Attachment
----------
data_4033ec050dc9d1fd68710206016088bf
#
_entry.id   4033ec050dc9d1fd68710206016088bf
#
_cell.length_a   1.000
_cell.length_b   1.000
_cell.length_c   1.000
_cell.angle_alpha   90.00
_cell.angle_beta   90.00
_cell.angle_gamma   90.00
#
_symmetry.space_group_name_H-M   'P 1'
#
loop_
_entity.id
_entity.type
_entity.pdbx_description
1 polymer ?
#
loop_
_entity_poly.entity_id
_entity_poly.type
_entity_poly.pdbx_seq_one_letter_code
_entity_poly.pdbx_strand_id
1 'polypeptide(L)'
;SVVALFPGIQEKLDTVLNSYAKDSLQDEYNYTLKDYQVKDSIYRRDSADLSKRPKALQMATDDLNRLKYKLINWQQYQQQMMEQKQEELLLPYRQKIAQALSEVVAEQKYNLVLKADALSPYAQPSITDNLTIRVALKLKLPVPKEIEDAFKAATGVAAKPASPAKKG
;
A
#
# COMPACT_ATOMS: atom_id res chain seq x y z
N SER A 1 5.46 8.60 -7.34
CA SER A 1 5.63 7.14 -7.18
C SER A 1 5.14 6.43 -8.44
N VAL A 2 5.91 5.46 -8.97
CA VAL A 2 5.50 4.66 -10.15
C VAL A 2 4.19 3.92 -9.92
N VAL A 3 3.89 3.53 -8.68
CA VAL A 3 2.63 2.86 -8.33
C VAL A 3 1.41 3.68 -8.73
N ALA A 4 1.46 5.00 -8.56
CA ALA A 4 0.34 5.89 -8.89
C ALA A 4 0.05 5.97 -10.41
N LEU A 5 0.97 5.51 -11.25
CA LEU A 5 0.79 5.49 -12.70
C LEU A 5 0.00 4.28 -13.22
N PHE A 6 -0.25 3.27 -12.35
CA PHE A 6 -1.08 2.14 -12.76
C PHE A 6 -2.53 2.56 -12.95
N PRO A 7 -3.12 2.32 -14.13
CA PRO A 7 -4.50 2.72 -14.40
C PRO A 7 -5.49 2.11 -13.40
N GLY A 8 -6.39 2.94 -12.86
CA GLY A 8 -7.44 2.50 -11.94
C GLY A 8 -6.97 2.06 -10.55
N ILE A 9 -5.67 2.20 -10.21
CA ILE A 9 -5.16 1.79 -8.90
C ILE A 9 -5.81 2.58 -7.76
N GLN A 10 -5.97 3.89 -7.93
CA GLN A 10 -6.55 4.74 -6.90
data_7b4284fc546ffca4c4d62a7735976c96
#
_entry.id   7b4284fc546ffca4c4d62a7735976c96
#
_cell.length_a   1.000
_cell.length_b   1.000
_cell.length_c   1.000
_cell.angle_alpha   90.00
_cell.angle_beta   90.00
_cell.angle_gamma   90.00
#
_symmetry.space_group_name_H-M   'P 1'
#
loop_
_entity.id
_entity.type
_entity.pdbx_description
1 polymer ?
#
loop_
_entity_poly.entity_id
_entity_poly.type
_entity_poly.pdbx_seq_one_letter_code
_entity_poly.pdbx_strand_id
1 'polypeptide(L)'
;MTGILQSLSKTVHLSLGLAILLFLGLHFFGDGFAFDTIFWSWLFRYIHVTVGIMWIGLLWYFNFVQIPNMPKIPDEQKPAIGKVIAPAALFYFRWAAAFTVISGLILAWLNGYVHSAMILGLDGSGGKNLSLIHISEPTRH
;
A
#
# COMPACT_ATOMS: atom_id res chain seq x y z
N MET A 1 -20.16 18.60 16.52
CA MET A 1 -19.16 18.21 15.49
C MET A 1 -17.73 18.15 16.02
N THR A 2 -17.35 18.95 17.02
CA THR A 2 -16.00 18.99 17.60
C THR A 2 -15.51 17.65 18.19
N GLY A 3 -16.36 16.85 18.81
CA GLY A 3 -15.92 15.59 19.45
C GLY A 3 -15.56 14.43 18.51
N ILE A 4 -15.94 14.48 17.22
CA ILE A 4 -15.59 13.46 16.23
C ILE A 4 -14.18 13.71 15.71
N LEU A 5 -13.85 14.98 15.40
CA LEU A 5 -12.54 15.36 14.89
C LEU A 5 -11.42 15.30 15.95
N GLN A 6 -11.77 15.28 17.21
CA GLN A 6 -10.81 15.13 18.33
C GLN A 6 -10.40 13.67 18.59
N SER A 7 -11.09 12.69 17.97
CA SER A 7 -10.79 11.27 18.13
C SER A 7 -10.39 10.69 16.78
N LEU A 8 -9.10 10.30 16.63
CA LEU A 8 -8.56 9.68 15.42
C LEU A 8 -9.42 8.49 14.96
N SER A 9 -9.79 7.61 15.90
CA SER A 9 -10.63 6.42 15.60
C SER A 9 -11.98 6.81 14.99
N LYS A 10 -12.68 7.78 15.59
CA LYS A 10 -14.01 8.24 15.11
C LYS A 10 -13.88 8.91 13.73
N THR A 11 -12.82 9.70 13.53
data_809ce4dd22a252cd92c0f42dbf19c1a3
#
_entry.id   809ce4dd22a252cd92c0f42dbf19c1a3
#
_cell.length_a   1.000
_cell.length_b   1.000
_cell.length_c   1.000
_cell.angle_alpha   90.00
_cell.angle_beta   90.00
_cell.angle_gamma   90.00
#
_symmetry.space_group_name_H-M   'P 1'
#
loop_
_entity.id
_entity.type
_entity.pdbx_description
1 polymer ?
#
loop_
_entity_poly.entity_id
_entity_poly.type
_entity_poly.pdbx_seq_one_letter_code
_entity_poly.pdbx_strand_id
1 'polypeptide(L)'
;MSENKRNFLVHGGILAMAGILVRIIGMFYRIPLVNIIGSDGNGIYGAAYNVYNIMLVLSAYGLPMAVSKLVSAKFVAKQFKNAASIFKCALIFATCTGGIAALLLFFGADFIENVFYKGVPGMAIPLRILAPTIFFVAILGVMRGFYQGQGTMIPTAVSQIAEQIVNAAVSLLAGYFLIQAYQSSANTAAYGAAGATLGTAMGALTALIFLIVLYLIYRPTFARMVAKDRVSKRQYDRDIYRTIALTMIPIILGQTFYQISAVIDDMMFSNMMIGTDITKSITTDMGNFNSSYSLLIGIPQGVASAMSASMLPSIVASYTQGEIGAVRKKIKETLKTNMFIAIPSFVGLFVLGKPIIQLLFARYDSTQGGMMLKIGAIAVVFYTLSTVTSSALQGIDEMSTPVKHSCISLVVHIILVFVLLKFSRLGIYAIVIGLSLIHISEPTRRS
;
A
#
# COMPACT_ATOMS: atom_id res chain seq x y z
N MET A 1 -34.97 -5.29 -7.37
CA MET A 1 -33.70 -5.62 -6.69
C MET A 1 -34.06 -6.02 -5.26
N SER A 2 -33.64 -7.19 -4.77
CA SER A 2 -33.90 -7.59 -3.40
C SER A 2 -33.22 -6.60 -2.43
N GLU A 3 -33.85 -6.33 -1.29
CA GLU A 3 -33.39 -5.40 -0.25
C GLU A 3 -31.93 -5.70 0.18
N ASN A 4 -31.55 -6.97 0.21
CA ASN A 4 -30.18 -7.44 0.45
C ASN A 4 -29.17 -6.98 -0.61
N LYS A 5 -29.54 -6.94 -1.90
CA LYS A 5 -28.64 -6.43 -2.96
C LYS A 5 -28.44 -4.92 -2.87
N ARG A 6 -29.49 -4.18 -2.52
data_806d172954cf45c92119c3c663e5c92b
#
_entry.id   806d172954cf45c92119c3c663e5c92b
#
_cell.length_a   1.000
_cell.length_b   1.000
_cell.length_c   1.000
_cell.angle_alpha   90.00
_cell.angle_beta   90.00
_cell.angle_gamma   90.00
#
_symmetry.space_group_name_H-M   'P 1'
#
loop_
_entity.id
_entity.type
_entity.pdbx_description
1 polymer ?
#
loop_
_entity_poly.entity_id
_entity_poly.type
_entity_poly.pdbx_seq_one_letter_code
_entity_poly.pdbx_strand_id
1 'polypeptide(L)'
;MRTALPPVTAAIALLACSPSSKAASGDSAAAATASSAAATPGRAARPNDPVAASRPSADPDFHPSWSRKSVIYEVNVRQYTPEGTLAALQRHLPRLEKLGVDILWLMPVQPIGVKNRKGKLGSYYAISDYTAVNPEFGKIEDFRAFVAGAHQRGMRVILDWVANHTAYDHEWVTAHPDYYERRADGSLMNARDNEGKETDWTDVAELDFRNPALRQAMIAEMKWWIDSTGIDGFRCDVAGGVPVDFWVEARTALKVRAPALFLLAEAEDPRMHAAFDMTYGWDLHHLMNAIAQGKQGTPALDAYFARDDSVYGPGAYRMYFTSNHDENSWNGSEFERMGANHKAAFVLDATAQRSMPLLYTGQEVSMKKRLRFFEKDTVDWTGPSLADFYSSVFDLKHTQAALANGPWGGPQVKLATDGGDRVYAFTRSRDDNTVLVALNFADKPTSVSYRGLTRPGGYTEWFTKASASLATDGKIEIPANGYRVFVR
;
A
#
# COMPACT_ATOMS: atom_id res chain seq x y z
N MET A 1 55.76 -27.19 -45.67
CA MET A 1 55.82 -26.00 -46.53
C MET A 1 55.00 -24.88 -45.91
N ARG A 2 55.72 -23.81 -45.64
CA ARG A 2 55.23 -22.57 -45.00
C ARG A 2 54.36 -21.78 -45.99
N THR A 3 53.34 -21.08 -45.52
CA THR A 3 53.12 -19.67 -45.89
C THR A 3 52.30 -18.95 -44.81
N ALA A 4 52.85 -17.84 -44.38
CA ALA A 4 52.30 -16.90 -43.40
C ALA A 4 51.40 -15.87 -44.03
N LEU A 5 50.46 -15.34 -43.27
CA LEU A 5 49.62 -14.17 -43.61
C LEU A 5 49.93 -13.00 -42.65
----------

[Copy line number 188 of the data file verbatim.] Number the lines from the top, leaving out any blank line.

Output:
_entity_poly.type